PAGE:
1. Make your office a place you want to be 

If you are going to run your side hustle from home, a good starting place to invest in your business is in your workspace. 

In my experience, some great basics that have helped to keep me focused and feeling professional are good lighting, a high-quality microphone, a few plants, and a chair with back support. If you're staring at screens all day, consider a pair of inexpensive but durable blue light glasses. 

You want to make your office a place where you enjoy being. That way, when you take calls from clients and pitch yourself for big projects, your confidence will shine through, even if you're on what seems like your 50th Zoom meeting of the day. Some of the items I personally invested in this year were a ring light and a standing desk.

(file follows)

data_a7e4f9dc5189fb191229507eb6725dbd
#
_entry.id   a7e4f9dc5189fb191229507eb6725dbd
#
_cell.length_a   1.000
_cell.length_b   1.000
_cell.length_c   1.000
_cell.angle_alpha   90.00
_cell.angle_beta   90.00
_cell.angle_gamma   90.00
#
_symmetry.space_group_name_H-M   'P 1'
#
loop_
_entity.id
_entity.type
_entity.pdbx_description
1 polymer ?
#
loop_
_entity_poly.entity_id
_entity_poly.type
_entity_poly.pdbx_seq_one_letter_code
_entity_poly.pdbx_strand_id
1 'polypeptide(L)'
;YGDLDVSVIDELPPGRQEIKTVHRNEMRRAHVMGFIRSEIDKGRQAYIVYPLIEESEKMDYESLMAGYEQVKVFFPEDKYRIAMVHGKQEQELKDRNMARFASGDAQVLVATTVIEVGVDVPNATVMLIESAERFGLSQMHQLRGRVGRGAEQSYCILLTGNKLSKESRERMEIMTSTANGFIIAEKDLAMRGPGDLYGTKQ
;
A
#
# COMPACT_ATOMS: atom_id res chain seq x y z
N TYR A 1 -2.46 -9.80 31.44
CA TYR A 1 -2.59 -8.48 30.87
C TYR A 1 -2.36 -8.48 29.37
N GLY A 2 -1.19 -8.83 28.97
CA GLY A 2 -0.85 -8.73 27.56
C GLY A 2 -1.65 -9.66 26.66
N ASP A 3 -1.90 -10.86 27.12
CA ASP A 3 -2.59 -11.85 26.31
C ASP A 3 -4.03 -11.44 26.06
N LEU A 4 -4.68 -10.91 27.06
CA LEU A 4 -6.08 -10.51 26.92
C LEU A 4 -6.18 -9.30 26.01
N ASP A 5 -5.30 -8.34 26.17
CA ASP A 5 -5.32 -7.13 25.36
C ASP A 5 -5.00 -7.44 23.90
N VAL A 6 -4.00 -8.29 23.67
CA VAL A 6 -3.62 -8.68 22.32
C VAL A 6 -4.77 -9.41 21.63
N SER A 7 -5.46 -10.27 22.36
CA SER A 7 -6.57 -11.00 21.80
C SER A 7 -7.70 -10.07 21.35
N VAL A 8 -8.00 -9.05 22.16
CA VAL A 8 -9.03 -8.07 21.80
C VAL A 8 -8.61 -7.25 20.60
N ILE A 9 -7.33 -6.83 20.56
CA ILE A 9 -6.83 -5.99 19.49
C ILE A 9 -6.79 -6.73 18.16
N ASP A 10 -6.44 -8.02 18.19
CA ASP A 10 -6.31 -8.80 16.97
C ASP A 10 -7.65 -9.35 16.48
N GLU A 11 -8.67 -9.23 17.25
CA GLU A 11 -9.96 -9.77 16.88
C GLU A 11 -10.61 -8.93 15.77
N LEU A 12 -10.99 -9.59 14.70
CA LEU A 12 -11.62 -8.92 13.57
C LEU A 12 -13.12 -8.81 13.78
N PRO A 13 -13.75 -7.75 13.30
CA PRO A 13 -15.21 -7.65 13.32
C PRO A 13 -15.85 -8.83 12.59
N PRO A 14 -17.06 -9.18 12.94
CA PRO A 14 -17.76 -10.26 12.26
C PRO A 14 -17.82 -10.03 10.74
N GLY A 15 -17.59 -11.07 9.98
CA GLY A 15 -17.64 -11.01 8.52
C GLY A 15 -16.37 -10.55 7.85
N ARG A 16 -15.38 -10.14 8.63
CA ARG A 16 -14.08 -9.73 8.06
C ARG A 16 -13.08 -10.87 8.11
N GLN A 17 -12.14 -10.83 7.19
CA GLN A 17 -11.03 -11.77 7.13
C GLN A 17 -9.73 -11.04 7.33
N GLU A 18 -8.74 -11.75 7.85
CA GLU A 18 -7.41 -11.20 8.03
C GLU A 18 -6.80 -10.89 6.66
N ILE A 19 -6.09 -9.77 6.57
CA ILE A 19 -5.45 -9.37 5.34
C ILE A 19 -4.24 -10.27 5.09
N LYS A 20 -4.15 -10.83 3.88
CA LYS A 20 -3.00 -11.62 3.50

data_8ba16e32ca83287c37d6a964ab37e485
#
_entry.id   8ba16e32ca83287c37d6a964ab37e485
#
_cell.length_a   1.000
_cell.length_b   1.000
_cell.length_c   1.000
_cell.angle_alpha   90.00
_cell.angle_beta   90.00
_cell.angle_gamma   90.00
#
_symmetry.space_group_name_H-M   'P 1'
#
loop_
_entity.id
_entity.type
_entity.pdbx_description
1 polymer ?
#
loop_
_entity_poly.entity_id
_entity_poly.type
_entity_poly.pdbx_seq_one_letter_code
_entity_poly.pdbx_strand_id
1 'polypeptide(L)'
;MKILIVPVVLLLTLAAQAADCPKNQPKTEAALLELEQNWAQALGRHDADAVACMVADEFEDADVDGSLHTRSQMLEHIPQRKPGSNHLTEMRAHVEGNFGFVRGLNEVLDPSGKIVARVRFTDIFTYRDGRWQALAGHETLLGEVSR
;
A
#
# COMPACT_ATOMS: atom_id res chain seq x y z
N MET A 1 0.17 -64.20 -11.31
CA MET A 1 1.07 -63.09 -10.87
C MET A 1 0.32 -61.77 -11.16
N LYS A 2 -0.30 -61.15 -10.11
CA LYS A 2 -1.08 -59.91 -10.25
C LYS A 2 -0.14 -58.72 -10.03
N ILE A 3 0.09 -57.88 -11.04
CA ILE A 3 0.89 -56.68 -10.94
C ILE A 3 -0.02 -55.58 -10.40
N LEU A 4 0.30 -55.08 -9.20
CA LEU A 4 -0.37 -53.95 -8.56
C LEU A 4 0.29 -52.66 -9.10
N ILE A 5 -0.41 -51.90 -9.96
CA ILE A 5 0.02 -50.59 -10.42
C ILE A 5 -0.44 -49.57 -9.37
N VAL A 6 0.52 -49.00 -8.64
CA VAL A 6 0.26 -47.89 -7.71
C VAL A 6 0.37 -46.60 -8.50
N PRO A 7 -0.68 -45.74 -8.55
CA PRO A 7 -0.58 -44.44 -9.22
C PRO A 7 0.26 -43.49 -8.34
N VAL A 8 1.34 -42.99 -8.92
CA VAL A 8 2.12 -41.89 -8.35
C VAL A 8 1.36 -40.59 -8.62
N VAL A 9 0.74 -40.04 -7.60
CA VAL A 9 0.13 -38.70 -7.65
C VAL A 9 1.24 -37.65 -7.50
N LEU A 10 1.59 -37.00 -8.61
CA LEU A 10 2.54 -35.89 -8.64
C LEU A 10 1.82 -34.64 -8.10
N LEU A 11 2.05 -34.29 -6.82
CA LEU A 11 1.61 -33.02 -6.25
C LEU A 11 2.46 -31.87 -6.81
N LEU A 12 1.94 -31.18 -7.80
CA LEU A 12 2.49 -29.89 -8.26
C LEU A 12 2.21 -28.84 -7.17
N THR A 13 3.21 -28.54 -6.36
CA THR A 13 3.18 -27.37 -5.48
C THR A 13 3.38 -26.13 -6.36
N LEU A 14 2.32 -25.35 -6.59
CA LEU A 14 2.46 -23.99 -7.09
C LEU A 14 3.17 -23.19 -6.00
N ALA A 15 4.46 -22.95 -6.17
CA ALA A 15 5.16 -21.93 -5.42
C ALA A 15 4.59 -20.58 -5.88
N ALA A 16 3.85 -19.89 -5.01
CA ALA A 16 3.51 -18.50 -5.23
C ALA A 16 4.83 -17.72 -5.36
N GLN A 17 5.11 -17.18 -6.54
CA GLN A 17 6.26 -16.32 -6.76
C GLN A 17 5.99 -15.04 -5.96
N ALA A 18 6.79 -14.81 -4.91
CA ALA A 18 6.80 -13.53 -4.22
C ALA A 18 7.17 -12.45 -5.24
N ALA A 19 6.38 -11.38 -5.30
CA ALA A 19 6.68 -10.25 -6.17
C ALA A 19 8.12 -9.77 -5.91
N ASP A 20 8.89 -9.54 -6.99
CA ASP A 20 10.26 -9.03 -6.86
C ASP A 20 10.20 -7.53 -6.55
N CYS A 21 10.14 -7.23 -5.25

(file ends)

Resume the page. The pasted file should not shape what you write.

There is no shortage of affordable and creative ways to spruce up your workspace – and more importantly show your clients that you mean business.

2. Hire new talent who will help you grow 

Alex Luna opened Kindred Homestead Supply, a low-waste, bulk item, and refill storefront in September 2020 to find a way to help her community amid the pandemic. When Luna received her stimulus check earlier this year, she used it to hire her first employee, which she says freed her up to "do more outreach, getting the word out, ramp up our social media presence, and increase our inventory." 

Over the last five months, Kindred has moved into a larger location and hired two full-time employees.